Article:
Palestine: religions. The city has witnessed from

An introduction

a narrow strip of land running along the east of Mediterranean Sea, 200 miles
long and about 80 miles broad.i
Palestine lies on the western edge of the Asian continent, and at the eastern
fringe of the Mediterranean Sea. Bordered on the North by Lebanon and Syria, on
the East by Jordan, on the West by Mediterranean and on the South by the
Egyptian territory of Sinai.ii The
present demography of the region comprises of Jewish 75%, Muslim 17.5%,
Christian 2%, Druze 1.6%, other 3.9% (2013 est.).iii

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Religious significance: An Appraisal

a place revered by all the three religions viz. Islam, Judaism and
Christianity. But, the most contested area is Jerusalem. Sanctity and conflict
are generally viewed as two sides of a coin for the city of Jerusalem, and is
venerated by the three major monotheistic religions. The city has witnessed
from both East and West many conquests, destructions and occupations some
destroyed it and some restored it.iv

this sense, all three faiths share religious sentiments and historically
formulate notions of sacred spaces for these holy sites. Thus sanctification of
a place becomes meaningful for wide range of inhabitants.vTo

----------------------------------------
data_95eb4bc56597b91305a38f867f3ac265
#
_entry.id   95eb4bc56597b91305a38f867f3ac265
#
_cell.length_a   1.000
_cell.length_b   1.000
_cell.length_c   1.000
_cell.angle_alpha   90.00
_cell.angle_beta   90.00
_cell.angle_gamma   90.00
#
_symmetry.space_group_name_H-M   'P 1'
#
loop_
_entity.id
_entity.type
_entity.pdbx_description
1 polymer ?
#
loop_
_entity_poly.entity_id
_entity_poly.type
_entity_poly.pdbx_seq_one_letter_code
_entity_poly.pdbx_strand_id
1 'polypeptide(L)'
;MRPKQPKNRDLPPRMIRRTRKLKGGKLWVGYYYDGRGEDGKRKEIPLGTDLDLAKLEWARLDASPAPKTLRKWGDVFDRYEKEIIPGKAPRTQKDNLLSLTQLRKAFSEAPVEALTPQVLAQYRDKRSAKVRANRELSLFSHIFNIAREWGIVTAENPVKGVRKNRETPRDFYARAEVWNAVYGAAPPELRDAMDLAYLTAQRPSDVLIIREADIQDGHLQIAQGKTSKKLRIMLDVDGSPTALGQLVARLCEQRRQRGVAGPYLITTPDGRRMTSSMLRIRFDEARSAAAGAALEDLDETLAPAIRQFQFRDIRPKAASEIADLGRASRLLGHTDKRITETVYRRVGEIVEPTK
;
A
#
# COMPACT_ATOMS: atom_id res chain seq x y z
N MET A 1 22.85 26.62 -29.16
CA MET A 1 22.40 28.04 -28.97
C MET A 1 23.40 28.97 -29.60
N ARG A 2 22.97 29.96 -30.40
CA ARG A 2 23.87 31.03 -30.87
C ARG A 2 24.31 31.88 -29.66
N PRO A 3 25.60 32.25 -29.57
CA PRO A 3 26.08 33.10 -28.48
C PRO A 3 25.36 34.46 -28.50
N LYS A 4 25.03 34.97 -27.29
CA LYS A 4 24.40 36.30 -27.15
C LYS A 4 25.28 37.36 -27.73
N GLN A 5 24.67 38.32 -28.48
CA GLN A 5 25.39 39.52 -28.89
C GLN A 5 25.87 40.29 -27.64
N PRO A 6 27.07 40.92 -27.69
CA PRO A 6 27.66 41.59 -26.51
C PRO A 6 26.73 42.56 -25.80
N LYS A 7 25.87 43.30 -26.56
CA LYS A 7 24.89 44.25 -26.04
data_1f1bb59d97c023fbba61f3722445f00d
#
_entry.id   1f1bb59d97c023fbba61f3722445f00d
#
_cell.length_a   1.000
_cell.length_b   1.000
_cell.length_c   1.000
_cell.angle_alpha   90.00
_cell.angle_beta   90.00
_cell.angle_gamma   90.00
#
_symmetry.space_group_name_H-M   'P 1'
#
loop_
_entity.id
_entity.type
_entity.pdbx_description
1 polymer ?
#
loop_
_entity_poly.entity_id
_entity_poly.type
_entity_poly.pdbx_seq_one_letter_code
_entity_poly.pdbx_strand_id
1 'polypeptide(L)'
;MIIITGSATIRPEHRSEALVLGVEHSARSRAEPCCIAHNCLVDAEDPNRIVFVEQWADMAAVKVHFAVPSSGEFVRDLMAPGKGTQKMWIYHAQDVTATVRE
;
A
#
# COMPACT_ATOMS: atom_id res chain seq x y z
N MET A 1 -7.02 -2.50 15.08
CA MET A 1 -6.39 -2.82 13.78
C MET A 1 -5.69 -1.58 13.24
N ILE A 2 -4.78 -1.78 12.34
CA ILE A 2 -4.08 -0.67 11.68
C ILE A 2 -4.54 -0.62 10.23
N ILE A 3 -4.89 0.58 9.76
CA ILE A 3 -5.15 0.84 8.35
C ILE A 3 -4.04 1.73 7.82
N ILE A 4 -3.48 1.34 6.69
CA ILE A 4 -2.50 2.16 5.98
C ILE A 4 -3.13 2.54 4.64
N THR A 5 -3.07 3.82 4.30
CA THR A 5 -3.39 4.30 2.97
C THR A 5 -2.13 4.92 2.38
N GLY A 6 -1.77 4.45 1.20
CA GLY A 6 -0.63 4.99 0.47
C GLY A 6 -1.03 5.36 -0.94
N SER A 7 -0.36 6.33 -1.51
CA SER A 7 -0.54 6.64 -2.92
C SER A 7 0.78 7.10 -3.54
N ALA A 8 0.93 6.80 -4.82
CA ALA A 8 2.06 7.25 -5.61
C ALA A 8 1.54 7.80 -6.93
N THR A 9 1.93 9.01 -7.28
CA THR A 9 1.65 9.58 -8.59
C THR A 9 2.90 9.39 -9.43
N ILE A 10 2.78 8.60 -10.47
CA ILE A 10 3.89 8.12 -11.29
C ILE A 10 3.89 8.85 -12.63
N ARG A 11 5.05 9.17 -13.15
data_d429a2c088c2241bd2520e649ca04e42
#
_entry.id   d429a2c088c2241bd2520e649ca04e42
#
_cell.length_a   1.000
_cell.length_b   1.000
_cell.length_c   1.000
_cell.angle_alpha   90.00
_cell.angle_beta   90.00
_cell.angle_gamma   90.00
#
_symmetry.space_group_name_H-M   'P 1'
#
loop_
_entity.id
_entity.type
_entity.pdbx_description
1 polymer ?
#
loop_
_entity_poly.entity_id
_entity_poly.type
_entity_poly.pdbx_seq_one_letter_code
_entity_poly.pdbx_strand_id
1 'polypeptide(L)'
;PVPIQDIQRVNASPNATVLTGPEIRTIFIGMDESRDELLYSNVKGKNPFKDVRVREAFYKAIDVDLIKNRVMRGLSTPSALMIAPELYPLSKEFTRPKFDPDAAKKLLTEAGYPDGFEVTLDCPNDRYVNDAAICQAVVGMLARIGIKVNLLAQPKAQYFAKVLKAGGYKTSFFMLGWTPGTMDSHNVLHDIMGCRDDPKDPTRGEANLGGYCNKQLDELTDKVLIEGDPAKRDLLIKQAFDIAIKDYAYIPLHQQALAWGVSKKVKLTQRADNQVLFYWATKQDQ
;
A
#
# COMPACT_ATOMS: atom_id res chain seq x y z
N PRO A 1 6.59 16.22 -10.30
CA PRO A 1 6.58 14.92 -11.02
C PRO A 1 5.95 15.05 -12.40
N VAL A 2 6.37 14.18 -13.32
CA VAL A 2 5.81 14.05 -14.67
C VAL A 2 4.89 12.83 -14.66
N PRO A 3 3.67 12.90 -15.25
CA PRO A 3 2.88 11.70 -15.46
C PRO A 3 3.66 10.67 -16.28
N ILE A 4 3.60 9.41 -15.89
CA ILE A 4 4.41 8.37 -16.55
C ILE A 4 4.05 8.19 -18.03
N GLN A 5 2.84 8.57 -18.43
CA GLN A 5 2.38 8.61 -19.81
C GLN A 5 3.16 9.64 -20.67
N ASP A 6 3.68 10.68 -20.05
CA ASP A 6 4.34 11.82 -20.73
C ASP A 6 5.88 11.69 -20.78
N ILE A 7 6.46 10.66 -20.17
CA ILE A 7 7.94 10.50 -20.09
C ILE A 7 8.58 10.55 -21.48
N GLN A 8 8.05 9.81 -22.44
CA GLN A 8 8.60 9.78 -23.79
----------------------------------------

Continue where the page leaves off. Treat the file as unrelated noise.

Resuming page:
understand the spiritual connection of these three religions to this land it is
important to appraise their religious text through their own respective
sentiments and perspectives. So, as to get a proper picture of the prominence
of this sacred area. For knowing the Jewish attachment we should begin with
their religious text:

the Jewish Bible, Jerusalem has many names: Salem (Shalem), Moriah, Jebuse
(Yevuse), Jerusalem (Yerushalayim), and Zion (Tziyon). The most common term for
the city, Yerushalayim, is mentioned 349 times in the Bible, while Tziyon is
mentioned an additional 108 times”.vi For
the Jews the main focal point of special sacredness is Mount Moriah, also known
as Temple mount. According to the Jewish Midrash, it was a place from where the
world expanded in the present form and it is the same spot from where God
gathered the dust for the creation of the first man Adam.vii
Jews believe that two Jewish temples were built at this site, as Leslie J.
Hoppe states:


David purchased the peak of Mount Moriah (2-Samuel 24:18-25) as the site for
the future Temple and gathered the necessary building supplies. The Book of
1-Kings (ch. 6-8) describes in great detail how David’s son, King Solomon,
built and dedicated the Temple: “And it came to pass after the 408th year
after the Children of Israel left Egypt, in the fourth year of Solomon’s reign
over Israel… that he began to build the house of the Lord” (1-Kings

i (A
geographical and historical dictionary of Palestine, or the Holy land By

ii (Palestine
documents Zafrul islam p.33).

Retrieved from
accessed on 5 February, 2017


The Struggle for Jerusalem’s Holy Places

By Wendy Pullan, Maximilian Sternberg, Lefkos Kyriacou,
Craig Larkin, Michael Dumper p.1

Cities of God and Nationalism: Rome, Mecca and Jerusalem as Contested World
Cities by Khaldoun Samman

Sulaiman pdf reference 14.

Ibid ref. 6